- steroid hormones
- sex hormone-binding globulin (SHBG) – a hormone with a similar function to progesterone
The researchers then measured the women’s progesterone levels every week. If the progesterone levels increased to more than 2ng/ml and menstrual bleeding occurred within two weeks, then they recorded that the woman had ovulated (released an egg). All of the initial tests were repeated at the end of the study.
The researchers also measured body mass, blood pressure and waist circumference every two weeks.
What were the basic results?
Twenty-five women on the high-calorie breakfast plan completed the study as did 26 women on the high-calorie dinner plan.
There were no statistically significant differences between the groups in terms of age, BMI, waist:hip ratio or body fat at the beginning of the study and this did not change after 12 weeks.
Blood tests results were the same in each group at the beginning of the study. However, after 90 days the fasting blood glucose concentrations of the high-calorie breakfast group significantly decreased by 8% (from 89.1 to 81.8 mg/dl) and insulin levels decreased by 53% (from 14.3 to 6.7 microIU/ml). There was no significant change in fasting glucose or insulin in the high-calorie dinner group.
Hormone levels did not change in the high-calorie dinner group, but in the high-calorie breakfast group the SHBG level doubled and the level of testosterone halved.
No women ovulated in the first month of the study, but by the end of the study, 50% of the women in the high-calorie breakfast group had ovulated at least once, compared to 20% of the high-calorie dinner group. Five women in the high-calorie breakfast group ovulated twice, but none did in the high-calorie dinner group.
How did the researchers interpret the results?
The researchers concluded that eating a high-calorie breakfast and low-calorie dinner can reduce insulin resistance and lower the levels of a certain enzyme known to be more active in women with PCOS. This can reduce the high levels of testosterone and improve ovulation rate for slim women with PCOS.
This study has shown that in slim women with PCOS, eating most of the daily calories at breakfast can reduce levels of insulin by 8% and testosterone by 50% with no weight change. In this study, this led to half of the women in the breakfast group ovulating at least once, compared to a fifth of the "dinner group", which suggests improved fertility.
Although these results are encouraging, there are some limitations to the study, including:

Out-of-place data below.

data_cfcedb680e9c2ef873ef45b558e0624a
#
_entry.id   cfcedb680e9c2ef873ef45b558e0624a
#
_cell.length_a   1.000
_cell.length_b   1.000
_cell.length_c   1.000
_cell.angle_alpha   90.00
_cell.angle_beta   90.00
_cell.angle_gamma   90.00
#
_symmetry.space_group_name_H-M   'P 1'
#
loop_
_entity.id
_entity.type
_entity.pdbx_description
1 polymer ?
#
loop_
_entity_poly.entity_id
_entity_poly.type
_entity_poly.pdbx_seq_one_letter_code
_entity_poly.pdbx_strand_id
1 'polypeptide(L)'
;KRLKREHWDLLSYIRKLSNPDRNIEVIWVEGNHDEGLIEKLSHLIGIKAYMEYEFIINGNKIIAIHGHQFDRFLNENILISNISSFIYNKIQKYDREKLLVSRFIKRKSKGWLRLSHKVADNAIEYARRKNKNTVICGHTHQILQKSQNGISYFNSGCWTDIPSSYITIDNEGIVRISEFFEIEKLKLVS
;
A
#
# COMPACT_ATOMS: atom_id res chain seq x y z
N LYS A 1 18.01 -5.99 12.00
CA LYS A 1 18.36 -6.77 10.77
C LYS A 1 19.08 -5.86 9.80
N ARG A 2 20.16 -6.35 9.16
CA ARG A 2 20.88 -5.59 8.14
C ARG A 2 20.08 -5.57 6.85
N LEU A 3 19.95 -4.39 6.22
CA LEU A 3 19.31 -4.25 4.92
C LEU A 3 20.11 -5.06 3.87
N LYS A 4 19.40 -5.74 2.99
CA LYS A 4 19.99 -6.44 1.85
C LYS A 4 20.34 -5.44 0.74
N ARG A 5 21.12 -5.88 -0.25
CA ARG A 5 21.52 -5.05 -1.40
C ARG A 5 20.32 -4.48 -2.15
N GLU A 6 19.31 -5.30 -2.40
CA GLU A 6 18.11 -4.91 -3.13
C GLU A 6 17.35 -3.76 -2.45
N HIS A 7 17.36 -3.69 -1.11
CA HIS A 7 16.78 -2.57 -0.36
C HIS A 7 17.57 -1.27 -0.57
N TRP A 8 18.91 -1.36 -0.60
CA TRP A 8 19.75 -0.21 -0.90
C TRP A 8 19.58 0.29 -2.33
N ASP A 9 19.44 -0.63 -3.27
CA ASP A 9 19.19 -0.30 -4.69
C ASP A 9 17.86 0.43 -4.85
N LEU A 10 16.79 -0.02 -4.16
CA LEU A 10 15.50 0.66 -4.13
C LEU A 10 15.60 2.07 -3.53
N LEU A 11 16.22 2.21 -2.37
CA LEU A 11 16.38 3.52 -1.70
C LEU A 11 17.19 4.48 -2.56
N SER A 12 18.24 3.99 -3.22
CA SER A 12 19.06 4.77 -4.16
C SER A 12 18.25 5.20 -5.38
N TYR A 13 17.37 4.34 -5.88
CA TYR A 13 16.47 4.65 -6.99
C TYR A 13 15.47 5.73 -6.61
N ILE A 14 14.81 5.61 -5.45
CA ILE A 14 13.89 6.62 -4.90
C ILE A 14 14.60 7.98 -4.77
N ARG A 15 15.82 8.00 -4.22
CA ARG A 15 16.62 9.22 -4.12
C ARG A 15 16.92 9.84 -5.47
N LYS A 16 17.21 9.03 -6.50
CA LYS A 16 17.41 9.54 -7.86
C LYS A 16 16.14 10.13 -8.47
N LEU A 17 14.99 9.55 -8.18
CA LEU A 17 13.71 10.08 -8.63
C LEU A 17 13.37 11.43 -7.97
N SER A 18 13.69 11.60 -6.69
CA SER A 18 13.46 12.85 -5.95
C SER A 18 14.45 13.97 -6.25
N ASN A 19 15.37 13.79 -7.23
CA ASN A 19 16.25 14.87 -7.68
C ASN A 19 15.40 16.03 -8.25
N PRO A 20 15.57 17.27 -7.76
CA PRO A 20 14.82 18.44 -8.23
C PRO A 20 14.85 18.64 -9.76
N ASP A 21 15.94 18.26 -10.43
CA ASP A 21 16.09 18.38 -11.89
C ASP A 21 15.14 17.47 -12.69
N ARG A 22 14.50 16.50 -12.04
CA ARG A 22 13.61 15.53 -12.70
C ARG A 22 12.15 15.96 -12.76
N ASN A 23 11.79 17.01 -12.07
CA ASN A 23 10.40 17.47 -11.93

- Ovulation was only recorded over a three-month timespan, and it is not clear how often any of the women were ovulating in the previous year.
- This study was reliant on the accuracy of the women to recall and record their diet for three days every two weeks. In addition, these three days may have been misrepresentative of the diet as a whole as the study does not provide details of which days of the week the diet diaries were kept – and they may differ substantially at the weekends.
- This was a small study and did not include a control group of women continuing with their normal diet. Without a control, the fact that all women changed to an 1,800 calorie per day diet may mean that there were other influences on the hormone levels in both groups resulting from the change in diet, rather than just the timing of meals alone.
- Though the hormone levels suggest improved fertility, we don’t know whether this actually resulted in improved chances when trying to become pregnant – no women became pregnant during the course of the study
While these results are encouraging, it is important to remember that one of the main ways to improve fertility in PCOS is to have a healthy weight with a BMI between19 and 25kg/m2. If you are overweight, losing just 5% of your bodyweight can lead to significant improvement in PCOS symptoms.
Eating a big breakfast without substantially reducing the evening meal may be counterproductive as it is likely to lead to weight gain. This study has also not examined the health effects of continuing with the big breakfast, small dinner calorie diet in the longer term beyond three months.
If you are affected by PCOS and are having problems conceiving there are medications that may help, and your GP or consultant should be able to advise you about them.
Analysis by Bazian. Edited by NHS Choices. Follow Behind the Headlines on twitter.